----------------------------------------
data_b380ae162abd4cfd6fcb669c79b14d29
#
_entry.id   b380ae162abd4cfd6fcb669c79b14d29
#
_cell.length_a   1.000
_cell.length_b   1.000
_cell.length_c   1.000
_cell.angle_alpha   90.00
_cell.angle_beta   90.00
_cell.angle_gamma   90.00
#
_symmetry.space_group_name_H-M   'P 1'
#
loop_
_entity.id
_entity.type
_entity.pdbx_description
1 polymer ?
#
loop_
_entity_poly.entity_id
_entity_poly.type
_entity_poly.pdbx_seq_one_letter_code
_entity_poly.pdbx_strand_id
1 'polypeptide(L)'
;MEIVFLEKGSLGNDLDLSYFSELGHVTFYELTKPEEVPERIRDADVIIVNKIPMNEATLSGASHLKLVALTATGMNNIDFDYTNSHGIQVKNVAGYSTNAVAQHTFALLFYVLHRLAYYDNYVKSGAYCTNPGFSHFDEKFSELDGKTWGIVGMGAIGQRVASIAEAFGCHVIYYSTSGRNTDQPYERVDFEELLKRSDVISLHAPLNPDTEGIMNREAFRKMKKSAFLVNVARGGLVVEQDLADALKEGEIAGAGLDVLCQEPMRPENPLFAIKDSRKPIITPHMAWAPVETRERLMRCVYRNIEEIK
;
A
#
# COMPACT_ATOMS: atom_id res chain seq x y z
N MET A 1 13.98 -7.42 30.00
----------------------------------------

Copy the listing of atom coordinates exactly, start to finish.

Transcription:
data_b380ae162abd4cfd6fcb669c79b14d29
#
_entry.id   b380ae162abd4cfd6fcb669c79b14d29
#
_cell.length_a   1.000
_cell.length_b   1.000
_cell.length_c   1.000
_cell.angle_alpha   90.00
_cell.angle_beta   90.00
_cell.angle_gamma   90.00
#
_symmetry.space_group_name_H-M   'P 1'
#
loop_
_entity.id
_entity.type
_entity.pdbx_description
1 polymer ?
#
loop_
_entity_poly.entity_id
_entity_poly.type
_entity_poly.pdbx_seq_one_letter_code
_entity_poly.pdbx_strand_id
1 'polypeptide(L)'
;MEIVFLEKGSLGNDLDLSYFSELGHVTFYELTKPEEVPERIRDADVIIVNKIPMNEATLSGASHLKLVALTATGMNNIDFDYTNSHGIQVKNVAGYSTNAVAQHTFALLFYVLHRLAYYDNYVKSGAYCTNPGFSHFDEKFSELDGKTWGIVGMGAIGQRVASIAEAFGCHVIYYSTSGRNTDQPYERVDFEELLKRSDVISLHAPLNPDTEGIMNREAFRKMKKSAFLVNVARGGLVVEQDLADALKEGEIAGAGLDVLCQEPMRPENPLFAIKDSRKPIITPHMAWAPVETRERLMRCVYRNIEEIK
;
A
#
# COMPACT_ATOMS: atom_id res chain seq x y z
N MET A 1 13.98 -7.42 30.00